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Discussion in 'Long Range Hunting & Shooting' started by slg888, Mar 10, 2009.
Who is a good rifle stock painter?
Depends on what you want...Duracoat, Clearcoat, Camo, etc.
We'll need more specifics.
Jim See of Centershotrifles.com just painted mine and did a great job using DuraCoat.
I want duracoat in a camo finish. Who is one of the best painters you know?
I dont quite get the 'painting' craze, other than it looks cool. My black rifle is black and absorbs all light ( physics again ), and when I lay down in the grass or hide in a bush wearing my 30 yr old Trebark camo I disappear, so does my black LRH rifle. I wear the Trebark spring turkey hunting and have had guys walk up and stand right next to me and bs to thier hunt pard and then move on and never see me ( altho my shotgun does have a camo cover on it). I guess I'm jus gettin old and cranky about all this newfangled stuff.
I camo-ed a .22LR. "Say it with Krylon." Paints holding up pretty good and is pretty cheap. I used a texured exterior paint. I like it.
Use a good primer/sealer and then krylon cammo colors,works for me.
The most durable is the heat treated version of duracoat. It also is the easiest to paint with because it comes in spray cans. For a heater, get yourself an old freezer, mounts some oven baking or broiling heat elements from an oven and the heat controls too. Makes and "oven" big enough to fit a rifle (or several) into. All these old appliances are availble from an appliance dealer. The are also free because the dealer has taken them in because he sold a new one and he has to pay at the land fill to get rid of the old ones, even if they still work.
As for the freezer, you really should have the old "free on" (sp?) removed first but if you drill throught the bottom or the lid of the freezer you won't hit any refigeration gas lines which are usually in the sides.
The air dry version is very nice stuff but you need some airbrush experience to do it.
The best of both worlds is their Mission specific paint. It is in spray cans, air drys and is easier to get off so you can change colors for different environments.
Plain old flat colors of Krylon works pretty good if you do a good job of degreasing. It is easy to change and cheap and easy to touch up with out any special heaters or painting equipment.
The best reason to paint a rifle is not the cammo. It is to make a gun with a crappy stock and / or a barrel with little bluing left on it, look good.
Go to Duracoats web site and follow their directions and no matter if you use Duracoat, Krylon or Walmart specials, you get a pretty good job on you own.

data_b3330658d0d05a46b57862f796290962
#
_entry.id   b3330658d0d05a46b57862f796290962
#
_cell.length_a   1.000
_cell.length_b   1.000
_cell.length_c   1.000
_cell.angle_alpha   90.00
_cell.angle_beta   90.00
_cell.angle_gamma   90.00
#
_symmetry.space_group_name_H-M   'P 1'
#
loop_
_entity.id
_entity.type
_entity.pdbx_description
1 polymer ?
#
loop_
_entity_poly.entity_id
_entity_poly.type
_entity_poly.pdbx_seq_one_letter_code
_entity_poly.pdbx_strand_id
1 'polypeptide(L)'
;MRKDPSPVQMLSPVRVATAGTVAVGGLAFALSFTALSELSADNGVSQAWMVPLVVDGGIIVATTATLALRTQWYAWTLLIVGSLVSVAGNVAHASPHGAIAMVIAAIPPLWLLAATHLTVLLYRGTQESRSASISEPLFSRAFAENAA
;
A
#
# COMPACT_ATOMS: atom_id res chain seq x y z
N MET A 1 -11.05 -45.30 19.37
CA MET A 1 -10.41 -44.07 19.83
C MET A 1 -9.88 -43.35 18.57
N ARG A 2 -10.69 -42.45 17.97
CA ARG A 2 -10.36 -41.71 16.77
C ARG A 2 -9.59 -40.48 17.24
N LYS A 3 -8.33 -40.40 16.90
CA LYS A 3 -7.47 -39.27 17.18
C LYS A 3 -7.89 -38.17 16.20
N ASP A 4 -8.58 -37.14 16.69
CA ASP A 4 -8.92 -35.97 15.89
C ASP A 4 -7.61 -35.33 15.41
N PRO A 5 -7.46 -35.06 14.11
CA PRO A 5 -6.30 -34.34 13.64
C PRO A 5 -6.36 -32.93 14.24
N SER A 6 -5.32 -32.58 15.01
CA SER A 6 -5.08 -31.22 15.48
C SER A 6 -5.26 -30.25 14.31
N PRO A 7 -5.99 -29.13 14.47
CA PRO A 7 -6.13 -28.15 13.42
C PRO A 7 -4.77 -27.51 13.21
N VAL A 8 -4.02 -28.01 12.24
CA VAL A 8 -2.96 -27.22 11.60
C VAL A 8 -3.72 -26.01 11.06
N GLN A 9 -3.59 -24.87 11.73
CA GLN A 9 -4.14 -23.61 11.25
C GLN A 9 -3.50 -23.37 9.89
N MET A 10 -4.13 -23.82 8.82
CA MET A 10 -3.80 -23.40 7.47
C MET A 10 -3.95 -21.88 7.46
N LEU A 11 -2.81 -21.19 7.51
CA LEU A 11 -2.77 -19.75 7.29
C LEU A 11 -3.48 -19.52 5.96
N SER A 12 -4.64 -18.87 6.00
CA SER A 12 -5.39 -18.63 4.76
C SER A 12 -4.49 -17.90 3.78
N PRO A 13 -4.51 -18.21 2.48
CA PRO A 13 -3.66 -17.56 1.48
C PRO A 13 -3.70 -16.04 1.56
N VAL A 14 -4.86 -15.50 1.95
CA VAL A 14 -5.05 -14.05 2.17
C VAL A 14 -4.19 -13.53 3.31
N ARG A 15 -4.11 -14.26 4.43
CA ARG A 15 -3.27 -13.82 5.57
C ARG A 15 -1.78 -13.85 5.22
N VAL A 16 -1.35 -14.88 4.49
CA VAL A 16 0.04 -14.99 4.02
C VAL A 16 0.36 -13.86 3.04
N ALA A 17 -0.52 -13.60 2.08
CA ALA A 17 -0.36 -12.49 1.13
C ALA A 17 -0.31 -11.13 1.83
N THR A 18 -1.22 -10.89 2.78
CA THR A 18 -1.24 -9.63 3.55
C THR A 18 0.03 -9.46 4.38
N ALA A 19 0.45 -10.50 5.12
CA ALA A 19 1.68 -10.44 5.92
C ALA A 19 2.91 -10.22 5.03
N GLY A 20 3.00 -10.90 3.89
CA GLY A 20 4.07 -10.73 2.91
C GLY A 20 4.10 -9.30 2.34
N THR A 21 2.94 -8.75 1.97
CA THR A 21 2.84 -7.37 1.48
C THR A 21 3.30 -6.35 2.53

If I can do it. You can do it! And I can do some pretty good looking camo paint. Not bad for guy with only 6 active brain cells!
semper fi .......... mark
That's a very nice stick Len.
Alot of guys are pretty good at it and it's not to difficult to DIY. Here's a link with some guys that do awsome work and have some good info on options to help you decide.L.T.M. Refinishing LLC
I forgot to mention the primer coat. +1 NONYA
Did this one today,got my 7mag together and decided on a new paint scheme,topcoat is all krylon cammo
May I add another observation. I own a sign company, do air brush on signs and vehicels etc. etc. I have all the equipment and a place to do it. However you don't need all that to do some pretty darned good camo paint jobs.
I suggest that before you invest in several hundred bucks in paint and equipment, you just buy some cans of spray paint in camo colors you think you'll like. Then get a plain old 2x4 about 3 feet long and practice painting it a few times.
Get a base coat, probably a lighter color.
Tear a piece of cardboard into an irregular shape with a couple of sharp curves in it. This is a cheap and unique spray mask.
Hand hold that cardboard on the wood and spray darker color accross the edge of the cardboard and fade the color out to nothing as you spray father away from the mask.
Move the cardboard a few inches away from where you just sprayed and repeat the porcess.
By moving the mask several inches one time and only a few the next, in random order, you can end up with a very peasing effect.
Thats about as simple as it gets. And if you screw it up, no sweat. Put on another base coat and try it again. Play with the colors. Have fun. When you get a little confidence, try it on a gun. Still use the cheaper Krylon or Rust Oliem or what ever is on sale at Wal-Mart...
When you get good at it, and if you really like to do it, THEN invest some equipment and the better coating products.
Semper Fi .... Mark
Here is what I want. I will not attemp it myself, I suck at painting.
I'v done a lot of bows the Krylon way and it works.....For hunting not bad for show to.